Clare seems to have been an extraordinarily superstitious man, if the evidence in Autobiographical Writings is anything to go by. Credulous to the point of absurdity he's capable of spooking himself so intensely with regard to particular locations and the stories surrounding them as to spend any night hours passed nearby in a state of something like real terror. At first I attributed this to the times in which he lived and his rural background. Now, approaching the end of Eric Robinson's edition of the Writings, I'm not so sure.
Having become familiar with a number of the guises in which our Peasant Poet could present himself, I'm beginning to wonder about the degree of performance of a role in his prose. He writes with wonderful freshness and sincerity of the fear of the unknown, so much so as to remind even the most jaded reader of what it was like to be a child genuinely frightened of the dark and all it implied, but I reckon he puts it on a bit.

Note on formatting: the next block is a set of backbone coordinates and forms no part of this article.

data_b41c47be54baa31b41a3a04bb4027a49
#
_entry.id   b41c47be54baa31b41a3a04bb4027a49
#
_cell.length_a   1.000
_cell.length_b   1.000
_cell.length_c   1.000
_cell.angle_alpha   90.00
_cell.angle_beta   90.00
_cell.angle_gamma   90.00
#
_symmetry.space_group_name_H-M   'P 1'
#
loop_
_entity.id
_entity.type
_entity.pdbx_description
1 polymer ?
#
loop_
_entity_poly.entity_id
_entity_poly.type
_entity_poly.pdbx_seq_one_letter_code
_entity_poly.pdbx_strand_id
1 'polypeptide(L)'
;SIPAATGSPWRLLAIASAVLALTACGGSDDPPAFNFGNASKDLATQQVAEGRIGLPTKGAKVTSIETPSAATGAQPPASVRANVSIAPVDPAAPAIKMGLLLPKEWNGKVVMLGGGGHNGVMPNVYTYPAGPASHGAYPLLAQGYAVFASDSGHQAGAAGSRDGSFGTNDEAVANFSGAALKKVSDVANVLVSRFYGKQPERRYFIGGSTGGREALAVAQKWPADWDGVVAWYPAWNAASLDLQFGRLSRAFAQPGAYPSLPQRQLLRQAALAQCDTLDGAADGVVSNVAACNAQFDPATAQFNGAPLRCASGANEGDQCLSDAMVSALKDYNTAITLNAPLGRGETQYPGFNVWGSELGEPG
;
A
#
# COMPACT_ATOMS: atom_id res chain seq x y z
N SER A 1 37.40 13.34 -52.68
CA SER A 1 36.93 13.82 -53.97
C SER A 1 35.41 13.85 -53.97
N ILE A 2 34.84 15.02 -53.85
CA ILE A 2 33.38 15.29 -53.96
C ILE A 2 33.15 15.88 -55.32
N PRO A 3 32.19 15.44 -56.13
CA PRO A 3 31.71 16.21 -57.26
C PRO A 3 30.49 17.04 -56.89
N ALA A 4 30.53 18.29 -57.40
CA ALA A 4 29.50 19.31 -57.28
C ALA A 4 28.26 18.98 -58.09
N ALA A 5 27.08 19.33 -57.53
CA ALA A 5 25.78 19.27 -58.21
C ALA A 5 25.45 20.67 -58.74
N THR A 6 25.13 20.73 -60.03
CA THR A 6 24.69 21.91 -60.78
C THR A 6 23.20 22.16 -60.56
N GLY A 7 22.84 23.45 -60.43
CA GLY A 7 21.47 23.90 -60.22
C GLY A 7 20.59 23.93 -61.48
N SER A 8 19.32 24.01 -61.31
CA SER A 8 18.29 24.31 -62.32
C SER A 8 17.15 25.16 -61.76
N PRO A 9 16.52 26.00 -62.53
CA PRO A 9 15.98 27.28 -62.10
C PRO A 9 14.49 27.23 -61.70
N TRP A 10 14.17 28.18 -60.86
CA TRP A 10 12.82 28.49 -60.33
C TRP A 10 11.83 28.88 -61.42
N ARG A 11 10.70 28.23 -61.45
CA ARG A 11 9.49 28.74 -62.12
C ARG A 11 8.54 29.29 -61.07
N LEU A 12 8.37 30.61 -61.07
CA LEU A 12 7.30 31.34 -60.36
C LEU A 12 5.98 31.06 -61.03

I might be mistaken, I might be seeing things, but I wonder if there's another Clare standing behind the ghost self he serves up for his public.